I was born with sight in only my left eye--enough sight to read large print if I held the book so near my face that fully sighted children teased me for smelling it, to watch TV or movies if I sat close to the screen, and to enjoy drawing. When I was ten, my retina detached due to a genetic syndrome my family didn’t know we had. Within three months, I went from large print and magnifiers to Braille and recorded books, as well as from writing and illustrating picture books to simply writing.
Over the following decades, people have asked some questions repeatedly.
Do I talk to my computer?
I type, and thanks to text-to-speech software called JAWS, my computer speaks what I’ve written, as well as the text I move the cursor over. Sometimes I scold the computer for not following commands promptly.
How do I crochet and knit without seeing the work?
By touch. I remember a small thrill, at sixteen, when I realized I could feel the difference between a row of knit stitches and a row of purls based on which side of the work the bumps were on.
How long did I take to learn Braille?
About six months. First, I learned letters and punctuation. Then I learned “contractions,” characters that stand for letter combinations or whole words. Fortunately, I began learning weeks before my retina started detaching, to have an extra reading option.
A question only one person has asked me took me aback. Three years ago, a waiter asked how I could find my mouth when eating. Nineteenth-century, blind hymn writer FannyCrosby so tired of this question on school choral tours that she finally answered that she and her classmates tied strings between their mouths and the table. I can be snide, too, but that night, I laughed a flustered laugh and said, “I don’t know. I just do.”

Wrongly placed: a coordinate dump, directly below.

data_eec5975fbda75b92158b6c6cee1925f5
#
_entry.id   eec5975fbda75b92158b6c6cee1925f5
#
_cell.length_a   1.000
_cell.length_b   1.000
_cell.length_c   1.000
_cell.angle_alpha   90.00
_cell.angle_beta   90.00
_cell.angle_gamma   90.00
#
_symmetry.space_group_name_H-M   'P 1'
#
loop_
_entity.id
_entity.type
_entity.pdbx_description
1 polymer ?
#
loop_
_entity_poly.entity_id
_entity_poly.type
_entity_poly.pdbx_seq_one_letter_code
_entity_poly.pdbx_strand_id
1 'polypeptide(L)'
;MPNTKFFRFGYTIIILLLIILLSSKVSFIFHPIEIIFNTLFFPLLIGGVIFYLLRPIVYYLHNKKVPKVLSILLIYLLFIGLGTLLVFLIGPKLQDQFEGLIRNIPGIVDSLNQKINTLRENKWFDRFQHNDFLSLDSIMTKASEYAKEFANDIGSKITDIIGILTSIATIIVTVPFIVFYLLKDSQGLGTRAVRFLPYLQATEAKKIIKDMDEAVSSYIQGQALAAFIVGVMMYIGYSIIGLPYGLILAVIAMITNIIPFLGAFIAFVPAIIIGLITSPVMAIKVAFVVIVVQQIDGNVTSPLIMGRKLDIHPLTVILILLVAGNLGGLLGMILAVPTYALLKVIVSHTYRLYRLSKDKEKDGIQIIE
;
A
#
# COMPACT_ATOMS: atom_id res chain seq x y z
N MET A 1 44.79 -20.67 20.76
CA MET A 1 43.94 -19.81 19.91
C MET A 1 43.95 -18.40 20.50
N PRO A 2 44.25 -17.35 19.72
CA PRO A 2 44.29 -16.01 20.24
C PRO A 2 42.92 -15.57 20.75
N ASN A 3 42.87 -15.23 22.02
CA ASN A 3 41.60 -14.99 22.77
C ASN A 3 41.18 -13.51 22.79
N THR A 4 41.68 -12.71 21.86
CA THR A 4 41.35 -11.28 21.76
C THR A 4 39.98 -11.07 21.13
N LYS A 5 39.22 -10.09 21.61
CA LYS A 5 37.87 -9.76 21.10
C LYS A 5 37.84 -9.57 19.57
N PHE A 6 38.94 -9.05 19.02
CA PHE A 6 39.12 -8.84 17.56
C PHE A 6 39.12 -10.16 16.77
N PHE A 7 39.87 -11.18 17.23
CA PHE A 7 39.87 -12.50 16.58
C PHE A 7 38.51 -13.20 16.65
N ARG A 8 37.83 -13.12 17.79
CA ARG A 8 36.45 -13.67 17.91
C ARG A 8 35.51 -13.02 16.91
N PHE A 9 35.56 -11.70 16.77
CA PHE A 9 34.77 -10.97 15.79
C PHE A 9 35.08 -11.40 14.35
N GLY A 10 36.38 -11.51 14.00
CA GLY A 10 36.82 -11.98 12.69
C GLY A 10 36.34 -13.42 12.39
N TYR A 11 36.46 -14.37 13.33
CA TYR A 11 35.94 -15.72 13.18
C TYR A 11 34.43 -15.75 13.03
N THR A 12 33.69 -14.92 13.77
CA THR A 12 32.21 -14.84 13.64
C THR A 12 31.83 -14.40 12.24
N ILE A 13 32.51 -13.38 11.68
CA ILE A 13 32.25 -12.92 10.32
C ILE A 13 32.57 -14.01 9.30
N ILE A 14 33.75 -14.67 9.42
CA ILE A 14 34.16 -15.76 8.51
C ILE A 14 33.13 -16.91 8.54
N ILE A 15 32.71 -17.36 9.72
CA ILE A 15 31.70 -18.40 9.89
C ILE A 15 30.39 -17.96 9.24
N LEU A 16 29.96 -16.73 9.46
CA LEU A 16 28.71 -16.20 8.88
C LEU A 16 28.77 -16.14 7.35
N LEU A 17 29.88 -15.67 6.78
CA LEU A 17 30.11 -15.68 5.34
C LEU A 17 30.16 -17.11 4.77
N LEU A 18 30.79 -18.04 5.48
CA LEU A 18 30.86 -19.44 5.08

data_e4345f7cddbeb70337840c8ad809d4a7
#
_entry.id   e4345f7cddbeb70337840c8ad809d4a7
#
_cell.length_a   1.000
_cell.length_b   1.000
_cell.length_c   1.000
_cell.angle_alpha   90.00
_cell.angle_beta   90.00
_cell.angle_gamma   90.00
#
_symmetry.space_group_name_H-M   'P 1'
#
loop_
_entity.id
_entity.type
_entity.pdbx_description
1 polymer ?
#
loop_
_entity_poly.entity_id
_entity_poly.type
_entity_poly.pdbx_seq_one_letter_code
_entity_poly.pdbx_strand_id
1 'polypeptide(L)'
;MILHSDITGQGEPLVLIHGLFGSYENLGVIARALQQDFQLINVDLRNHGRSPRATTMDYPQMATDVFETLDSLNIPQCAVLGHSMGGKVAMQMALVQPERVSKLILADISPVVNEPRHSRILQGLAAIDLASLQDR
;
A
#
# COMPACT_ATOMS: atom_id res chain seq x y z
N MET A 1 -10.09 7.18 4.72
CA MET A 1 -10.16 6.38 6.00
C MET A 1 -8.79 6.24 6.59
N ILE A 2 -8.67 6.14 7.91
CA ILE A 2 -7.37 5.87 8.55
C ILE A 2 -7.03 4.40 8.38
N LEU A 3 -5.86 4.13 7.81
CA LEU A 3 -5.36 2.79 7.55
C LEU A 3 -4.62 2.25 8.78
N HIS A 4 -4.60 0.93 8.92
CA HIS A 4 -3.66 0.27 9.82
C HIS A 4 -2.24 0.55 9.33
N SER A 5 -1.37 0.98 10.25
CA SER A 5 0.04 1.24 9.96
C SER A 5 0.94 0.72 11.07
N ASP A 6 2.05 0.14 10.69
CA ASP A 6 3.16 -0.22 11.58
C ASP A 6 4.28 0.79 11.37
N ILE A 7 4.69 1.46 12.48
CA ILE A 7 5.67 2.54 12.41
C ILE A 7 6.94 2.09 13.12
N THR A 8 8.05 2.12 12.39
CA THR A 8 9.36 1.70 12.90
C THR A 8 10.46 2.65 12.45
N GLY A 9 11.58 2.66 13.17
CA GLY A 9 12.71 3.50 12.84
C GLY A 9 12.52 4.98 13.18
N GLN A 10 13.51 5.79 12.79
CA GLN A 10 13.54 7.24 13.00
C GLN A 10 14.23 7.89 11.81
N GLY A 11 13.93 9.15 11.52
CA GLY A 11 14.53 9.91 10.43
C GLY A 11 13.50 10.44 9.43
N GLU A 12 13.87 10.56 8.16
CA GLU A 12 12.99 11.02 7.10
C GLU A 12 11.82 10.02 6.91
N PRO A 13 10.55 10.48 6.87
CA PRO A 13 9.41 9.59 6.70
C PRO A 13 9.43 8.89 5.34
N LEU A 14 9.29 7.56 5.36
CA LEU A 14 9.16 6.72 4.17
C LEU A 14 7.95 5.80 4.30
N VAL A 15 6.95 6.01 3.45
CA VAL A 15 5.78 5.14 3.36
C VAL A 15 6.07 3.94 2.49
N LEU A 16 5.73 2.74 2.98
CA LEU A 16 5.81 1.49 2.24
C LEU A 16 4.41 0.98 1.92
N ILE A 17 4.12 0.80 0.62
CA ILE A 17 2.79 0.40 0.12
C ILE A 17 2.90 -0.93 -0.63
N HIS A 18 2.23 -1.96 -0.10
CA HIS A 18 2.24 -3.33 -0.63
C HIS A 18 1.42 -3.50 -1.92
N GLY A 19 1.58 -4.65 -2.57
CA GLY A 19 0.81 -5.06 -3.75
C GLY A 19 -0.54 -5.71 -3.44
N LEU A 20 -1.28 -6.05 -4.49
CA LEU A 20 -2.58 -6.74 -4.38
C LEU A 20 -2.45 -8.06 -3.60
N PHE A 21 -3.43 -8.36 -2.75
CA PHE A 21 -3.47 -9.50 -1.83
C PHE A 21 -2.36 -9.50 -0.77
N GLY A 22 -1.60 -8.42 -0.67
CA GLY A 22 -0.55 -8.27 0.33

I’ve never had trouble finding my mouth. Finding the silverware or my drink or a pill or that last bite of food, yes, but never my mouth. It’s right under my nose, where it was when I could see. Presumably, my hand remembered the path from long habit.
In Stephen White’s gripping mystery, Privileged Information, the hero’s girlfriend suffers temporary blindness, and he feeds her soup. I like that he cooks for her; food cans often feel alike. However, this scene grows from her fear of losing control of her normally controlled life, rather than directly from her blindness.
I can recommend two books which get details about blindness right. When the Snow Flies, a historical romance by Laurie Alice Eakes, portrays a doctor still adjusting to blindness caused by a shooting. In another historical romance, Joanna Bourne’s Spymaster’s Lady, Annique’s pov in early chapters contained details that I so took for granted that I didn’t immediately register that she couldn’t see.
Writing blind characters requires research, like writing characters who are artists or math teachers. Blindness is one facet of multi-faceted human beings, who vary as widely as sighted people do. I may laugh my flustered laugh, if questions deal with things I do automatically, but don’t be afraid to ask. ~Varina Marindale
You can reach Varina at firstname.lastname@example.org